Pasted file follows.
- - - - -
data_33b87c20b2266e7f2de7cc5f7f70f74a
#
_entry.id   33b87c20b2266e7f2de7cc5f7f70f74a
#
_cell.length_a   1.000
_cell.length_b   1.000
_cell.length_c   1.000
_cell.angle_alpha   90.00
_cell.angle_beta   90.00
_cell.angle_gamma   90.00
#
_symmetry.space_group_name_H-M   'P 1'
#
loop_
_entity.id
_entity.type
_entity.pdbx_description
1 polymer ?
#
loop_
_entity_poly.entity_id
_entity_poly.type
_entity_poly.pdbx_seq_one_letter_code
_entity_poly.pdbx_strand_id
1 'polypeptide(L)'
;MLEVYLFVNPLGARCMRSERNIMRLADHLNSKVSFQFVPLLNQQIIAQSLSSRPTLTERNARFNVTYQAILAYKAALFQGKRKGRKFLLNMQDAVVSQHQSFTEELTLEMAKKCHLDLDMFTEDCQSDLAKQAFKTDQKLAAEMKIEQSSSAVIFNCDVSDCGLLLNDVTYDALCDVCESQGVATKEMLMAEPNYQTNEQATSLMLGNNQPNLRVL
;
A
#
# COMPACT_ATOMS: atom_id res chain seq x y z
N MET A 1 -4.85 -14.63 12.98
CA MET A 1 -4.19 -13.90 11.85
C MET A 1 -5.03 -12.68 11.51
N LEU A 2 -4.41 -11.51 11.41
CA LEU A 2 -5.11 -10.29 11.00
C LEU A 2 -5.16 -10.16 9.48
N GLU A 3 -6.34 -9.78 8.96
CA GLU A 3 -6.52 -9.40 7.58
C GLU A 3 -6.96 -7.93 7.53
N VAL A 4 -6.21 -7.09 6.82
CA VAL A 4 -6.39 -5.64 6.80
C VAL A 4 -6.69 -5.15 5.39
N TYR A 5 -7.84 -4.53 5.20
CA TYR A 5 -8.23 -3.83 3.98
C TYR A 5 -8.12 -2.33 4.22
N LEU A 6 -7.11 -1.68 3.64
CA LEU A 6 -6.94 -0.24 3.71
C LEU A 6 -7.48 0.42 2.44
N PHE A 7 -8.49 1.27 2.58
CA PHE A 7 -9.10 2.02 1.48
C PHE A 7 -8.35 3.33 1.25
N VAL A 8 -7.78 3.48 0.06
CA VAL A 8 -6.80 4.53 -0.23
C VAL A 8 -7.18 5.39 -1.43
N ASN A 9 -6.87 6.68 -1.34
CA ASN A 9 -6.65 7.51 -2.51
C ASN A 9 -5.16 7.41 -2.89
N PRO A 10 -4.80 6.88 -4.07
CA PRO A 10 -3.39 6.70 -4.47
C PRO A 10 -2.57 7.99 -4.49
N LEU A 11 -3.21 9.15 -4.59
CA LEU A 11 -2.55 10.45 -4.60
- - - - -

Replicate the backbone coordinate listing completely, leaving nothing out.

data_33b87c20b2266e7f2de7cc5f7f70f74a
#
_entry.id   33b87c20b2266e7f2de7cc5f7f70f74a
#
_cell.length_a   1.000
_cell.length_b   1.000
_cell.length_c   1.000
_cell.angle_alpha   90.00
_cell.angle_beta   90.00
_cell.angle_gamma   90.00
#
_symmetry.space_group_name_H-M   'P 1'
#
loop_
_entity.id
_entity.type
_entity.pdbx_description
1 polymer ?
#
loop_
_entity_poly.entity_id
_entity_poly.type
_entity_poly.pdbx_seq_one_letter_code
_entity_poly.pdbx_strand_id
1 'polypeptide(L)'
;MLEVYLFVNPLGARCMRSERNIMRLADHLNSKVSFQFVPLLNQQIIAQSLSSRPTLTERNARFNVTYQAILAYKAALFQGKRKGRKFLLNMQDAVVSQHQSFTEELTLEMAKKCHLDLDMFTEDCQSDLAKQAFKTDQKLAAEMKIEQSSSAVIFNCDVSDCGLLLNDVTYDALCDVCESQGVATKEMLMAEPNYQTNEQATSLMLGNNQPNLRVL
;
A
#
# COMPACT_ATOMS: atom_id res chain seq x y z
N MET A 1 -4.85 -14.63 12.98
CA MET A 1 -4.19 -13.90 11.85
C MET A 1 -5.03 -12.68 11.51
N LEU A 2 -4.41 -11.51 11.41
CA LEU A 2 -5.11 -10.29 11.00
C LEU A 2 -5.16 -10.16 9.48
N GLU A 3 -6.34 -9.78 8.96
CA GLU A 3 -6.52 -9.40 7.58
C GLU A 3 -6.96 -7.93 7.53
N VAL A 4 -6.21 -7.09 6.82
CA VAL A 4 -6.39 -5.64 6.80
C VAL A 4 -6.69 -5.15 5.39
N TYR A 5 -7.84 -4.53 5.20
CA TYR A 5 -8.23 -3.83 3.98
C TYR A 5 -8.12 -2.33 4.22
N LEU A 6 -7.11 -1.68 3.64
CA LEU A 6 -6.94 -0.24 3.71
C LEU A 6 -7.48 0.42 2.44
N PHE A 7 -8.49 1.27 2.58
CA PHE A 7 -9.10 2.02 1.48
C PHE A 7 -8.35 3.33 1.25
N VAL A 8 -7.78 3.48 0.06
CA VAL A 8 -6.80 4.53 -0.23
C VAL A 8 -7.18 5.39 -1.43
N ASN A 9 -6.87 6.68 -1.34
CA ASN A 9 -6.65 7.51 -2.51
C ASN A 9 -5.16 7.41 -2.89
N PRO A 10 -4.80 6.88 -4.07
CA PRO A 10 -3.39 6.70 -4.47
C PRO A 10 -2.57 7.99 -4.49
N LEU A 11 -3.21 9.15 -4.59
CA LEU A 11 -2.55 10.45 -4.60